Really, the best marketers are all connected. And if you rise up the ranks, you’ll be too.

      That is actually a blunt barometer of your success as a marketer.

      (Not accomplishing this would be hypocritical. Think about it.)

      Amazon.com, save us!

      Ever use the “Customers Who Bought This Item Also Bought” feature on Amazon.com? You’ll see many “clumps” of the same books. Sometimes even package deals. And often, they get associated in search due to name value alone; there are numerous times when a foreword/afterword author gets the same lead billing in Amazon’s formatting as the main author. Why, I don’t know. (Can I hypothesize “Marquee marketing?”)

      That leads to the unequal growth where certain titles carry more “gravity”, and the further up the charts the go, the more they self-perpetuate and are bought. People look at a Top 10 list and they buy #1 more than they think about how it got there. That distribution curve relates to the Pareto “80/20” Principle, which — as you could’ve predicted — was emphasized by Tim Ferriss as a way of focusing on the very best stuff while “cultivating selective ignorance” (I love that phrase) about the rest.

      The same examples, over and over

      When you get to be an old hand at this like me, there’s only so many times you can see Steve Jobs and Apple’s design cited as an anecdote. Yes, brilliant marketing. Yes, being #1 like that with a devoted cult will get you repeatedly cited. Pudding, meet more proof! Speaking of food, this applies whether it’s the “Don’t eat iPod Shuffle” as a remarkable (Seth’s fave-word) form of “personality marketing” (cited by Rohit), his success despite not graduating from college, or any one of a number of Steve’s most excellent triumphs over adversity.

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      Do not eat iPod shuffle by re-ality.

        Photo by re-ality

        Speaking of more food, Krispy Kreme has often been used as a company that stands apart and how the opening of a new franchise attracted crowds, but more recently, they tend to be brought up as an example of “losing your way”, with decline in profits used to illustrate this (I don’t know which caused what).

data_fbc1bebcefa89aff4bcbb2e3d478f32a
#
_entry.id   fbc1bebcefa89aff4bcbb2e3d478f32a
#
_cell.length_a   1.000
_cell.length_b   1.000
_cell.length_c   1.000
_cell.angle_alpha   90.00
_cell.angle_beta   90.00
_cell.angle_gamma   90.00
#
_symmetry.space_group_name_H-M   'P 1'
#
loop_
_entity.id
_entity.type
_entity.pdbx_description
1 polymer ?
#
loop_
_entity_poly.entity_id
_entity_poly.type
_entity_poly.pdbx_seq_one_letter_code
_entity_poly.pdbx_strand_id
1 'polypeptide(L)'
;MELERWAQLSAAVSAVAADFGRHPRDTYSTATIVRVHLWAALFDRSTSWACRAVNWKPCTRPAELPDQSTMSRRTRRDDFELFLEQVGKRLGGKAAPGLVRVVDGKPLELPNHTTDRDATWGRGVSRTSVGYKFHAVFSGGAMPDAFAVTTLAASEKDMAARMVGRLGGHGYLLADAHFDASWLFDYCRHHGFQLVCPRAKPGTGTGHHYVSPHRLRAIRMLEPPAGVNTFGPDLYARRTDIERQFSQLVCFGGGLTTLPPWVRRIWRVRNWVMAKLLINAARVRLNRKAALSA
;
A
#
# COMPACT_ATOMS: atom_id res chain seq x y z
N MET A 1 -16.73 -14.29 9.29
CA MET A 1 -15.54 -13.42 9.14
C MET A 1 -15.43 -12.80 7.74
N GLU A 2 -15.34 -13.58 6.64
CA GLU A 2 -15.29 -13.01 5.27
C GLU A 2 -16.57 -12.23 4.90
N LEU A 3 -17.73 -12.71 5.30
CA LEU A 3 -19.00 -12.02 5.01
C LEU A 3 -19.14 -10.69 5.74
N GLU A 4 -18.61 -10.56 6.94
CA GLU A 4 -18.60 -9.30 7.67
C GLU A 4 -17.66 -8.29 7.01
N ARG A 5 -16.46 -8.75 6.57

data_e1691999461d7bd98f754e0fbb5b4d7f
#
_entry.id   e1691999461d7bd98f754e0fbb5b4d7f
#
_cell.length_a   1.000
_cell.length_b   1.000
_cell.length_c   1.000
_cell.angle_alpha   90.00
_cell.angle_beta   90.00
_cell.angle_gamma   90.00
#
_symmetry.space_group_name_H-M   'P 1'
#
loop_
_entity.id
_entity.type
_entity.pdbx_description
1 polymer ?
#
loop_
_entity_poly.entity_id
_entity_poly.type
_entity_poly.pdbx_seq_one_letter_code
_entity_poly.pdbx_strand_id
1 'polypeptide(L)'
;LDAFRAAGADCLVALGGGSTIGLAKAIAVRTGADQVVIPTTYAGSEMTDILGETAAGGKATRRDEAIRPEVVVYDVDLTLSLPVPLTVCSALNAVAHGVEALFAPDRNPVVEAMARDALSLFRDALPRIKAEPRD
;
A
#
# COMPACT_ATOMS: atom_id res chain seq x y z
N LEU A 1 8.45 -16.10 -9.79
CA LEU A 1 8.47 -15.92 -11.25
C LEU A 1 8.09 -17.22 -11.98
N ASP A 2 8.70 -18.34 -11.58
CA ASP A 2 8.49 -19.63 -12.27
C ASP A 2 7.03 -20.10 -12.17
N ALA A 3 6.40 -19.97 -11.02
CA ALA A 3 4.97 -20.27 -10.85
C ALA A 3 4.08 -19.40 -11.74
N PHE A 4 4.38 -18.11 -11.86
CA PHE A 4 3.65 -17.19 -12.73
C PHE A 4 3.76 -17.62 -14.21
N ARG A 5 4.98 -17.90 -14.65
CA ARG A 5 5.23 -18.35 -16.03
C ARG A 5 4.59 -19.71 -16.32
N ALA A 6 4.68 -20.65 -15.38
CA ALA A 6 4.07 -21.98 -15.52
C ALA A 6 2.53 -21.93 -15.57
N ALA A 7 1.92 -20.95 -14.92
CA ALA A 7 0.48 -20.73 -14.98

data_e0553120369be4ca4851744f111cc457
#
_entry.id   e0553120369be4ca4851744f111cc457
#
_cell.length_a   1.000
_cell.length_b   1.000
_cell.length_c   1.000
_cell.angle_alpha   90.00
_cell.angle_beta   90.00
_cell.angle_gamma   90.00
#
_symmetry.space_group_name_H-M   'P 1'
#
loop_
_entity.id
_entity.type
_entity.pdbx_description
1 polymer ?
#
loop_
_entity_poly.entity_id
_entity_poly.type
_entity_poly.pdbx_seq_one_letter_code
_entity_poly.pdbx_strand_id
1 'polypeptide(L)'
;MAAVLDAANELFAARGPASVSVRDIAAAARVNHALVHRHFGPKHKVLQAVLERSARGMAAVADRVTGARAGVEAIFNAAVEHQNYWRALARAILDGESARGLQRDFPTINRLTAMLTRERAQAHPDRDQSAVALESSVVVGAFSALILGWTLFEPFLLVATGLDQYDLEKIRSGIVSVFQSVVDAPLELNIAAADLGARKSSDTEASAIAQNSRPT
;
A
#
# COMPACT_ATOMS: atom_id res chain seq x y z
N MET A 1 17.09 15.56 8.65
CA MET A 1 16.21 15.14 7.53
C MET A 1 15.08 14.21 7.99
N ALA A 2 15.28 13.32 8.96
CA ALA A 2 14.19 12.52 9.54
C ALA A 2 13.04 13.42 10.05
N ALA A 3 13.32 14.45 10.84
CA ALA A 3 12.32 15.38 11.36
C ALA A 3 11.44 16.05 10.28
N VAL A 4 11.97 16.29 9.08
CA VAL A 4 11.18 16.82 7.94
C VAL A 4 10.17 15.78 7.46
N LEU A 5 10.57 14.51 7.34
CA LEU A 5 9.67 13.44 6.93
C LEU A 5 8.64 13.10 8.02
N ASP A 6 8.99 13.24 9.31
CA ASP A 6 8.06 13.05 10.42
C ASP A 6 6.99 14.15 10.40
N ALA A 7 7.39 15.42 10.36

If you’re not quite sure what I’m talking about re: repetitious examples, if you read the top marketing books, you will, soon enough.

        Get me right (which is more positive than “don’t get me wrong”): repeatedly using the same story across multiple tomes by different people makes it no less valid. But what I’ve learned from this is, empowered by those examples, I search for new ones in my life. Only ones I’ve experienced can be spoken of with such conviction. For example, the exceptional customer service I’ve experienced at the professional-yet-humorous hands of DreamHost, Wufoo, and Lijit — each & all of them encouraging me to spread the word (without explicitly doing so) with their delightful personal care.

        But, beware of ideological incest

        A lot of these books — and I generalize — are inspiring. However, I’m starting to feel diminishing returns. I’ve observed many copycat and derivative books about social media crop up, with far less punch and potency than the originals. Too many established ideas rehashed with no new insights. I desire new ideas + successful execution which keep invigorating me, and you should too.